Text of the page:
B. Summary judgment

The purpose of summary judgment is to expedite litigation and avoid unnecessary trials. Fla. Peach Corp. v. Commissioner, 90 T.C. 678, 681 (1988). The Court may grant summary judgment when there is no genuine dispute as to any material fact and a decision may be rendered as a matter of law. Rule 121(b); Sundstrand Corp. v. Commissioner, 98 T.C. 518, 520 (1992), aff'd, 17 F.3d 965 (7th Cir. 1994).

The moving party bears the burden of showing that no genuine issue of material fact exists, and the Court will view any factual material and inferences in the light most favorable to the nonmoving party. Dahlstrom v. Commissioner, 85 T.C. 812, 821 (1985). Since we will grant the Commissioner's motion for summary judgment, we will draw inferences in favor of the Lamprechts.

C. Accuracy-related penalty

Section 6662(a) imposes an “accuracy-related penalty” equal to 20% of the portion of the underpayment that is attributable to various [*13] factors, including a “substantial understatement of income tax”. § 6662(b)(2). For the purposes of section 6662(b)(2) and (d)(1)(A), an understatement14 of income tax is “substantial” if it exceeds the greater of “10 percent of the tax required to be shown on the return” or $5,000. § 6662(d)(1)(A). There is no dispute that the understatements on the Lamprechts' original returns for 2006 and 2007 were substantial, by comparison to the corrected amounts that the Lamprechts themselves reported on their amended returns.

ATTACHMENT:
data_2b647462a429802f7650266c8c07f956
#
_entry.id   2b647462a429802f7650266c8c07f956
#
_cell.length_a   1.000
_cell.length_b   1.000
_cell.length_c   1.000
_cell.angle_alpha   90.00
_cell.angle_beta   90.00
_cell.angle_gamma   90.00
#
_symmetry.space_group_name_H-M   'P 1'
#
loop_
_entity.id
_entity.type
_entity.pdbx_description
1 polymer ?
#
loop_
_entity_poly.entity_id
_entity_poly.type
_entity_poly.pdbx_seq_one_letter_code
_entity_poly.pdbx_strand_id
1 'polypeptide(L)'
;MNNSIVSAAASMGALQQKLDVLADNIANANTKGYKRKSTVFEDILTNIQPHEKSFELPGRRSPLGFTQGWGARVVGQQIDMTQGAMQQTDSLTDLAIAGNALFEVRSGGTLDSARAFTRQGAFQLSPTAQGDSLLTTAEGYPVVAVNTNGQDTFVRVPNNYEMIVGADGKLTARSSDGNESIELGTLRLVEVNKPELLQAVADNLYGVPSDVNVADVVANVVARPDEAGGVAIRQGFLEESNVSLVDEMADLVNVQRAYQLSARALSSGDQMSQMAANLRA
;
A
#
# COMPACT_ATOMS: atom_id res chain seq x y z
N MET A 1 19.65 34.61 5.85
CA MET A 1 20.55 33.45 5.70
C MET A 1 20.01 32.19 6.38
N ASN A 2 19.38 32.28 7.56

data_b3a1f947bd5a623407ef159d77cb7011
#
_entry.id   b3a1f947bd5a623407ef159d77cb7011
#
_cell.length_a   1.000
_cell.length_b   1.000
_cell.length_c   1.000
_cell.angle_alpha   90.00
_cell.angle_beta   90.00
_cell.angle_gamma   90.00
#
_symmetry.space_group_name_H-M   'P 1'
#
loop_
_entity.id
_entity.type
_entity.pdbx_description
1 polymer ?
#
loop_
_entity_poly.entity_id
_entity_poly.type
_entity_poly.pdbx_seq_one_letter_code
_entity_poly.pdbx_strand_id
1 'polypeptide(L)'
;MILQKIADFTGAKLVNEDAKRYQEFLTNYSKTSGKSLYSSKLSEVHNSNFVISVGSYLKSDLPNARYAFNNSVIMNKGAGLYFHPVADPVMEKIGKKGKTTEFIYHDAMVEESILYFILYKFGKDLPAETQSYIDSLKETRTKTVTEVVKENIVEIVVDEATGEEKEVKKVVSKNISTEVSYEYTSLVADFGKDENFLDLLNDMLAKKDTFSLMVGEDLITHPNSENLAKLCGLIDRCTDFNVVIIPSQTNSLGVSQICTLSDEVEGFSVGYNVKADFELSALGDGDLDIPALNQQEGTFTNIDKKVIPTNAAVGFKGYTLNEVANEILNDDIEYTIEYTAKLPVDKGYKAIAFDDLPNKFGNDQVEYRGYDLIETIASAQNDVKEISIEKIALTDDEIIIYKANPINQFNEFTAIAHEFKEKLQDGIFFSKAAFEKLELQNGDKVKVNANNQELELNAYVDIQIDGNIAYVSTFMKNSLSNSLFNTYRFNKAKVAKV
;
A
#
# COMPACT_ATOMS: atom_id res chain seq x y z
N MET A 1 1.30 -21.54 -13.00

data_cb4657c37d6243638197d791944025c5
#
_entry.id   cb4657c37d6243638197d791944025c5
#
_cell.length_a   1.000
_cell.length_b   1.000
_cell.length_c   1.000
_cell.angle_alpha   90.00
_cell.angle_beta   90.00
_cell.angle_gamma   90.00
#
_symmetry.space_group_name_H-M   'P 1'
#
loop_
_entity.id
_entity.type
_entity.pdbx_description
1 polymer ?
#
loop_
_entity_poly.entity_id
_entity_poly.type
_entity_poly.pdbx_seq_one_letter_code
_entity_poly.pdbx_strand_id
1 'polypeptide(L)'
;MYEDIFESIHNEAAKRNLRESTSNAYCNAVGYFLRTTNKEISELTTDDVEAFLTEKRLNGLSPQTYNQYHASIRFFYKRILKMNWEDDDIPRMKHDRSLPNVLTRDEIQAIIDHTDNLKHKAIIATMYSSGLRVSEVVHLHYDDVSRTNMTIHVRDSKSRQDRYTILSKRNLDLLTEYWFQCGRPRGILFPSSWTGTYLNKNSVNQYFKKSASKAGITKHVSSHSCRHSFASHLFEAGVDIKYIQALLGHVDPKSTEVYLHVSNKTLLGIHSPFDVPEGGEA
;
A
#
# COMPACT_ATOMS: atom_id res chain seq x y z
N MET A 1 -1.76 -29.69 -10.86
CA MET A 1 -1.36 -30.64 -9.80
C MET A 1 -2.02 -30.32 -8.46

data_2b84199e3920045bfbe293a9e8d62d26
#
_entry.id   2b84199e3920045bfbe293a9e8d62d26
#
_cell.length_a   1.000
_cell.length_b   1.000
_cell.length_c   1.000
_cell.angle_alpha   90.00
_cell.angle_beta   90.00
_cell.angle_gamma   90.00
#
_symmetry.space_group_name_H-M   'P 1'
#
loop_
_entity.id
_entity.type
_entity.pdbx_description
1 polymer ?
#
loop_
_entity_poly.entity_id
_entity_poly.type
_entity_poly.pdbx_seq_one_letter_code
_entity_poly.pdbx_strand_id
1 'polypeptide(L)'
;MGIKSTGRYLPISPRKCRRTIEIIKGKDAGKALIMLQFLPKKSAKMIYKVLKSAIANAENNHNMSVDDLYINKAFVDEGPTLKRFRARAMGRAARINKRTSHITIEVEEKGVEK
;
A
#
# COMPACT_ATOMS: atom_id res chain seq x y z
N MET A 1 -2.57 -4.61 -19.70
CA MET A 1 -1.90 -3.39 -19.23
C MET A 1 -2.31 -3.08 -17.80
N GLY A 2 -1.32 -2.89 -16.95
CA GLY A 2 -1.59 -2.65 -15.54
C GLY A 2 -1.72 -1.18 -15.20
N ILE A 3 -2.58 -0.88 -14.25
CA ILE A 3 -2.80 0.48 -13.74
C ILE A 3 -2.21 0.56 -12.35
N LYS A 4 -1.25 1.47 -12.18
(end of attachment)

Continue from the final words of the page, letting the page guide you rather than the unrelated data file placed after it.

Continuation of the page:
The Commissioner bears the burden of production with respect to the liability of an individual for any penalty. § 7491(c). To satisfy his burden, the Commissioner must present sufficient evidence to show that it is appropriate to impose the penalty in the absence of available defenses. See Higbee v. Commissioner, 116 T.C. 438, 446 (2001). Once the Commissioner meets his burden of production on penalties, the taxpayer must come forward with persuasive evidence that the Commissioner's showing is incorrect. Rule 142(a); Higbee, 116 T.C. at 447.